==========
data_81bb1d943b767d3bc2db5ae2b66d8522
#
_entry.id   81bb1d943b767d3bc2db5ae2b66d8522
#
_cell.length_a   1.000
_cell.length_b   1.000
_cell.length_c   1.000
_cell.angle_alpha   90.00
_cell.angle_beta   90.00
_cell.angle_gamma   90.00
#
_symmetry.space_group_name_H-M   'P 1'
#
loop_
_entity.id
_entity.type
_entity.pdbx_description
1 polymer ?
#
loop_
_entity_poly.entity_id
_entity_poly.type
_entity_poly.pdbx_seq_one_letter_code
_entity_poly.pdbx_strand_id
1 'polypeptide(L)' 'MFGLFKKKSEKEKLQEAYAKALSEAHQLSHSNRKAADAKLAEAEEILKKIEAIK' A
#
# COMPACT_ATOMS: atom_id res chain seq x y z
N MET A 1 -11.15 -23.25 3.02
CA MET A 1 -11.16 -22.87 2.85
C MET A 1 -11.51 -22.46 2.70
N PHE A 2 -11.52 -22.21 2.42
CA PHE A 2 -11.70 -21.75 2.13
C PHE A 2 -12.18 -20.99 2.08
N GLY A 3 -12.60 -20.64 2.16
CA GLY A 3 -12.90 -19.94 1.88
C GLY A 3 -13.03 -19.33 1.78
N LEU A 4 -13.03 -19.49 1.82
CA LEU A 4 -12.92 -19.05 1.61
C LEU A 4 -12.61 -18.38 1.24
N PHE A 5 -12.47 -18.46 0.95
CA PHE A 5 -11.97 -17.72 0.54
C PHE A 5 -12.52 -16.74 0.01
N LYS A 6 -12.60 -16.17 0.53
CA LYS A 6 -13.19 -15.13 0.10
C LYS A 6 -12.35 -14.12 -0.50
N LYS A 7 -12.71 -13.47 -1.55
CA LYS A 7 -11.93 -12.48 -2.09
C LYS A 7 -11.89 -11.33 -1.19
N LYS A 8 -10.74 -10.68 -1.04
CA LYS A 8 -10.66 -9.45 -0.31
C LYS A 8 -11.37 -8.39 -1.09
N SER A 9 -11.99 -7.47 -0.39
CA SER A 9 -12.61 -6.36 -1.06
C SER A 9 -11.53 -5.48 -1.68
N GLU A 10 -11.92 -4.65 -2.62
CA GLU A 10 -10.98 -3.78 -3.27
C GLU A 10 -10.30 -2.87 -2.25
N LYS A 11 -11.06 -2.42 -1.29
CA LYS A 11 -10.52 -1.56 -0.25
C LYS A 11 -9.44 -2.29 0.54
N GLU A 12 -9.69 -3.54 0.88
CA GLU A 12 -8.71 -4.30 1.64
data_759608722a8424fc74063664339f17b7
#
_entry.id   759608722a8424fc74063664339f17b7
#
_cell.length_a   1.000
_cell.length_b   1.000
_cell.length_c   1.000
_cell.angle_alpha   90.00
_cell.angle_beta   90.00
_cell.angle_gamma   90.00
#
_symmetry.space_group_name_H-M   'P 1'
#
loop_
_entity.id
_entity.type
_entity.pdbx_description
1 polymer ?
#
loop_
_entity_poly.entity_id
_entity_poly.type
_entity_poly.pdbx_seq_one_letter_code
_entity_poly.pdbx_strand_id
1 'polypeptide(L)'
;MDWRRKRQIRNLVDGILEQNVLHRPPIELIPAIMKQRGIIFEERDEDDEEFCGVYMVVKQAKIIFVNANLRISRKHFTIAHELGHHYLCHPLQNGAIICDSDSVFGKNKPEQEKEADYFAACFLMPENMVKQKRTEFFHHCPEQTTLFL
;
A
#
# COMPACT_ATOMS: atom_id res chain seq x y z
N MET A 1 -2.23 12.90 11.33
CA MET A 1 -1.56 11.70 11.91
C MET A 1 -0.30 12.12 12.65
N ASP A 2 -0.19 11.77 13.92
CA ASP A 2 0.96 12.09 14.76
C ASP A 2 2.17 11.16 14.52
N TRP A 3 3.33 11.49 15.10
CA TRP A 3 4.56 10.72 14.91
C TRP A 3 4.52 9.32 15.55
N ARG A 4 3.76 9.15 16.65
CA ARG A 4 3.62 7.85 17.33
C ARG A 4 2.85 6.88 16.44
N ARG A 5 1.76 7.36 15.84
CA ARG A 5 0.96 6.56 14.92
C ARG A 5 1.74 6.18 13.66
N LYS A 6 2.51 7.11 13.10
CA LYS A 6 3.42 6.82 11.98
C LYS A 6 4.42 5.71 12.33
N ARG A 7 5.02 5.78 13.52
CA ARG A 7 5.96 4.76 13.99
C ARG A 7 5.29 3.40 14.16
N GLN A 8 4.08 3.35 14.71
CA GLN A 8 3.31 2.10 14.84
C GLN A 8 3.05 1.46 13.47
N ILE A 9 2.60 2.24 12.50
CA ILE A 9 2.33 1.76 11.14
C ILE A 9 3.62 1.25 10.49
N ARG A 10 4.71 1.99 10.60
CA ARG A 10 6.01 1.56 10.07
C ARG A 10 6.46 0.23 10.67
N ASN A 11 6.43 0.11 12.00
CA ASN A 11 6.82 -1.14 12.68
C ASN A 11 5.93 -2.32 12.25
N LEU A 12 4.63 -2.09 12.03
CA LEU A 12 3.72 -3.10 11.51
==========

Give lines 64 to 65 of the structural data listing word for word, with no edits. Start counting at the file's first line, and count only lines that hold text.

#
_entry.id   759608722a8424fc74063664339f17b7